Battling the Isolation of Childhood Mental Illness

April 24, 2017 Melissa David

The isolation caused by childhood mental illness can limit your family's fulfillment and capacity for mental health. Learn to limit associated anxiety instead. A child's mental illness isolates the whole family. Social anxiety, unpredictable outbursts, sensory issues--all these things can make the outside world exhausting for your child (Mental Illness, Isolation, and Loneliness). Judgment, stigma, and fear make it exhausting for parents. Isolation in childhood mental illness is our biggest enemy. Fight it.

Don't Give in to Childhood Mental Illness Isolation

Isolating feels easy. By avoiding family get-togethers, you avoid conversations about your "spirited" child or how childhood mental illness is a ploy instigated by big pharma. By avoiding friends, you don't have to explain your child's meltdowns or feel embarrassed when you have to grab him right before he jumps into the aquarium at the zoo.

The downfalls, however, are loneliness and boredom. I learned the hard way that my son's boredom at home was far worse than our discomfort in the community. When he gets bored, he goes into meltdown mode. His attention-deficit/hyperactivity disorder (ADHD) means he is bored about every 20 minutes. These days, unfortunately, if my son is at home, he now expects to play video games. When he learns he can't, the resulting outbursts can be anywhere from 20 minutes to an hour long. It's become almost necessary that I plan playdates, community activities, and travel if I want to maintain the whole household's mental health.

How to Limit Isolation Caused by Childhood Mental Illness

Go on Playdates, Attend Parties

Don't avoid playdates or birthday parties. I know, visions of all that could go wrong are dancing through your head. I have those visions, too. However, the kids my child has known for years are more forgiving of his behaviors because they understand him better, and I feel they understand him better because they see him in more places than just school. Yes, we've had to leave activities early at times because of ADHD symptoms, but that's alright. We have him in social skills groups and he's done after-school behavior management to tackle some of this. There are many ways to help your child with socialization.

Join Community Activities

For instance, my husband and I joined the Parent Teacher Association at my children's school (Activities for ADHD Children and Family Members). This had the unplanned side-effect of getting us connected with teachers and administrators who then came to know my child even better. He wasn't just the "troublesome" kid having outbursts in their hallways.

Plan and Go on Vacations

In the previous post called Traveling with a Child with Mental Illness, the author's experiences mirror mine; and, like her, I've turned traveling into an art. The way I see it, travel is anxiety-provoking, but being the parent of a child with mental illness means regular anxiety anyway. I focus on what scenarios cause less anxiety rather than zero anxiety. Maybe it's just me, but I fear isolation more than I fear the judgment of strangers. Visions of my child being a lonely teenager terrify me more than the prospect of him having an outburst on an outing (which says a lot because the outburst scenario terrifies me a lot).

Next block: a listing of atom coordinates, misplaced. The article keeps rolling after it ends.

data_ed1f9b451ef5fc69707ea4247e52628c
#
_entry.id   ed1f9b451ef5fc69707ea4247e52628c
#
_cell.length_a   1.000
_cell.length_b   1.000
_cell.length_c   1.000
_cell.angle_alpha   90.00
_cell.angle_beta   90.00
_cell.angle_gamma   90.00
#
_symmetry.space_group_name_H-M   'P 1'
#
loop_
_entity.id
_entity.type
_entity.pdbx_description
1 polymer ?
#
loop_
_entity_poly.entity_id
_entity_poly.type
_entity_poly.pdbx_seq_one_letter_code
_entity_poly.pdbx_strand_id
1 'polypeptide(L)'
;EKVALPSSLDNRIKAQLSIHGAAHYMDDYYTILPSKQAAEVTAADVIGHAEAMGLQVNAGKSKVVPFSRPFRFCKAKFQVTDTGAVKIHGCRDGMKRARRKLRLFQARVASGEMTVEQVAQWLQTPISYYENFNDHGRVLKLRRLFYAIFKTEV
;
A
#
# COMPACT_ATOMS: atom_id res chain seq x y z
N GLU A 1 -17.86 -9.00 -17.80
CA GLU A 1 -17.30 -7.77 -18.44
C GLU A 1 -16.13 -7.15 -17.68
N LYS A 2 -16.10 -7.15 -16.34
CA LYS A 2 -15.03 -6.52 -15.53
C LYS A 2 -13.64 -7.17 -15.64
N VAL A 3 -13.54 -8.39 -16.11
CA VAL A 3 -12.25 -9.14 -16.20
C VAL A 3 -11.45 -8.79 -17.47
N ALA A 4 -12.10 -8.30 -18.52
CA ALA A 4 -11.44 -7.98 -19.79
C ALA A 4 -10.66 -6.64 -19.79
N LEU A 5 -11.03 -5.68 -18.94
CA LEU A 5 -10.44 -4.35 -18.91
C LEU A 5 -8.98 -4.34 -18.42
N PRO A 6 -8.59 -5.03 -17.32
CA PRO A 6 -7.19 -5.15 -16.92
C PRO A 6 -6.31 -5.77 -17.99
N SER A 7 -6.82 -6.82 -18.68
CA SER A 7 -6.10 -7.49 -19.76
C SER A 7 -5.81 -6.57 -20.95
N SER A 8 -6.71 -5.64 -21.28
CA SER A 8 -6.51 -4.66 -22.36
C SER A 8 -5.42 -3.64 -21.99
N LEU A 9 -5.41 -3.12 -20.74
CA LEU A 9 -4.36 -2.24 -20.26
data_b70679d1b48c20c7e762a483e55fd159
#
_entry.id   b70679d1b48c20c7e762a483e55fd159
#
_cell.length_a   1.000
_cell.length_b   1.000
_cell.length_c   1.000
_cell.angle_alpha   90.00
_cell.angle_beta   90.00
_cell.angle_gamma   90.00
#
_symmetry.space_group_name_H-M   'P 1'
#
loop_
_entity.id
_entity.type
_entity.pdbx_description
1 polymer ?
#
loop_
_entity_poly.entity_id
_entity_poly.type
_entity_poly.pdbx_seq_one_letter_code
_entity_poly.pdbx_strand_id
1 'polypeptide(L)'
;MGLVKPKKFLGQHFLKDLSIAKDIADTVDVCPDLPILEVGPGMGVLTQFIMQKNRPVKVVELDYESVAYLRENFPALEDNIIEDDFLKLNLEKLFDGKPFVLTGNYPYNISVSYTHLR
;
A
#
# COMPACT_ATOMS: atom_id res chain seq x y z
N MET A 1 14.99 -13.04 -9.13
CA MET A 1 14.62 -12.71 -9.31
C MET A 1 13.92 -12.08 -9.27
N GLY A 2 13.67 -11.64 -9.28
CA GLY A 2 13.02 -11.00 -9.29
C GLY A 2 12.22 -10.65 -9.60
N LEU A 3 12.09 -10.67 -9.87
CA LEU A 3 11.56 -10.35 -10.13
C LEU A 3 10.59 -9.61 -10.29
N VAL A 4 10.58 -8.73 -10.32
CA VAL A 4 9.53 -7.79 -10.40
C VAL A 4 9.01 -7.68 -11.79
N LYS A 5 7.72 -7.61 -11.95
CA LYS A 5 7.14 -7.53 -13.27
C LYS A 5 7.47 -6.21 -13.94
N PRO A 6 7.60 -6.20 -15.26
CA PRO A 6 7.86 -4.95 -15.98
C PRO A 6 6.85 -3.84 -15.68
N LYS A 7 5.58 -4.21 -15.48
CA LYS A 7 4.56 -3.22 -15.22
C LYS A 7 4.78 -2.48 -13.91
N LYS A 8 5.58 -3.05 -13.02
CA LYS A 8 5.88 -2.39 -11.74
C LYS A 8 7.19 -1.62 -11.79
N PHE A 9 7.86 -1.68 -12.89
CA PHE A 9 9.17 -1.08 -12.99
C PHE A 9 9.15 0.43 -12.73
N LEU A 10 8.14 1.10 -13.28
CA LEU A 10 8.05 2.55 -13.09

I'm not downplaying other parents' anxieties. What I am saying is that all families deserve better than isolation. Mental illness does not make our families and our children less worthy of fulfilling lives. We can't let it limit us.

Traveling with a Child with Mental Illness to Avoid Isolation

My video this month reflects what I've come to learn about planning vacations with my children.

APA Reference
David, M. (2017, April 24). Battling the Isolation of Childhood Mental Illness, HealthyPlace. Retrieved on 2024, July 23 from

Author: Melissa David

Melissa David is a mother based out of Minnesota. She has two young children, one of whom struggles with mental illness.The support and wisdom of other parents proved invaluable to her in raising both her children; and so she hopes to pay it forward to other parents via Life With Bob. You can find her on Facebook and Twitter.

Ivan Velasquez
April, 30 2017 at 6:55 pm

Limiting isolation can improve the lives of both the parent and child with a mental illness. In the video posted I felt it was very helpful in giving other parents tips when traveling with children with a mental illness. The main point that I derived was to always plan ahead. Planning as if you would cancel everything you are doing, having an escape route in case of an outburst, and planning breaks are important factors. Raising a child with an anxiety and emotional disorder can be stressing but not doing anything and sitting around can cause possibly be worse than having your child participate in activities. I like how this blog post incorporated how a parent can get involved in community activities, which can lead others to understand a child with a mental illness. This is a great blog post that hit many points that can help other families!

Lizanne Corbit
April, 24 2017 at 8:48 pm

Great read. I think this is so comforting, and helpful, of parents of children with mental illness. I love the idea of thinking about plans that will cause less stress, than trying to create plans with zero stress -- this is almost impossible in any and every scenario any way so the attempt is just maddening! The awareness and prioritization in this piece is great.

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